There were two versions of the survey which were combined for analysis. One of the questions from Version 1 (V1 n = 183) on devices used was poorly completed and complex and was re-designed for Version 2 (V2 n = 188). V1 asked participants to list devices they have used in the order they used them, starting with the first one tried to the one currently used. Free-text boxes were provided for the device name, wattage, nicotine strength (e.g., 12 mg, 6 mg) and flavorings (e.g., tobacco, fruit). V2 asked participants to select the type of device they tried first and the device used currently in a multiple-choice question including cig-a-like, vape pen, mod and tank, and other. Options were accompanied by an example photo. They were then asked to detail in free text boxes their current and starting flavor (e.g., tobacco, fruit) and nicotine strength. Free text responses on device type from V1 were coded as per the categories for V2 and included in this analysis. Data described below includes participants from both versions.

The study received ethical approval from the University of East Anglia Faculty of Medicine and Health Sciences Research Ethics Committee.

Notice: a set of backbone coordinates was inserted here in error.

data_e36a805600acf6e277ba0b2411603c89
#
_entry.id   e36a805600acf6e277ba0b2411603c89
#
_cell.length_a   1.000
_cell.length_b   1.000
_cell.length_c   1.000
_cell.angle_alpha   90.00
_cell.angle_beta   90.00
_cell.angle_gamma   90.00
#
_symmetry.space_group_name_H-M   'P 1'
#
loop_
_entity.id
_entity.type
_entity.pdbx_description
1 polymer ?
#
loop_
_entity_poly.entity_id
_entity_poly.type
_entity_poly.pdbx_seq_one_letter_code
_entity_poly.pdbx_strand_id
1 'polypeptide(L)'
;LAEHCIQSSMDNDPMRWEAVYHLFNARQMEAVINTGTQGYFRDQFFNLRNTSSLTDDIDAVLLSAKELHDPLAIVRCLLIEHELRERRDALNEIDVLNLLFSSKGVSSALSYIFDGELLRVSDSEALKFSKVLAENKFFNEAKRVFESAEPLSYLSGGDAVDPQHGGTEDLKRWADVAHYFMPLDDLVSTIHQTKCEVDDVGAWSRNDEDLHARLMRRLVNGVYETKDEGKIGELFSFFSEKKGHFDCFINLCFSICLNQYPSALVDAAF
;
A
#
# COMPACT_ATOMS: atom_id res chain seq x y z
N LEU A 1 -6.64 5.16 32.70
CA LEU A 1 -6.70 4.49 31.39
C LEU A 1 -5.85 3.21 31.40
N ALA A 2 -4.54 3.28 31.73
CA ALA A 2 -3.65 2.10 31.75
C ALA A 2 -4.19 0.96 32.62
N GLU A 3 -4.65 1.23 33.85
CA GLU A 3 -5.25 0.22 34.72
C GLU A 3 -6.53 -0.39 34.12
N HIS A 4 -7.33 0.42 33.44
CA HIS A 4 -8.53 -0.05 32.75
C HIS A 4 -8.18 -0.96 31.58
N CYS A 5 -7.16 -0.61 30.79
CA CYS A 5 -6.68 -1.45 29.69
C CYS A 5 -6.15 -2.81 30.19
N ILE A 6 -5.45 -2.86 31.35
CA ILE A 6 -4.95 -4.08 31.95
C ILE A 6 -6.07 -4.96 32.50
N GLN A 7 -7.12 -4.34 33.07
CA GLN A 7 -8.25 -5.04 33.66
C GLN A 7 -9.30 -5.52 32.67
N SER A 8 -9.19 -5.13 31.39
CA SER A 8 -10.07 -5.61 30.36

Participant characteristics, tobacco and e-cigarette variables were examined with descriptive statistics. Binary logistic regression was used to examine associations between device type or nicotine strength and current/previous self-reported relapse. Relapse was defined as “a successful smoking quit attempt of at least 48 h, followed by a relapse (more than five instances of smoking) to tobacco smoking.” This was chosen in order to capture both early and late relapsers, whilst excluding dual users and triallers (those who use e-cigarettes alongside tobacco smoking without making a serious quit attempt). Five episodes were required for relapse as per the Russell Standards which allow up to five cigarettes to be smoked for an individual still to be considered smoking abstinent [25]. After examining these associations, the interaction between device type and strength and its possible association with relapse was investigated by adding an interaction term for strength and device to the model.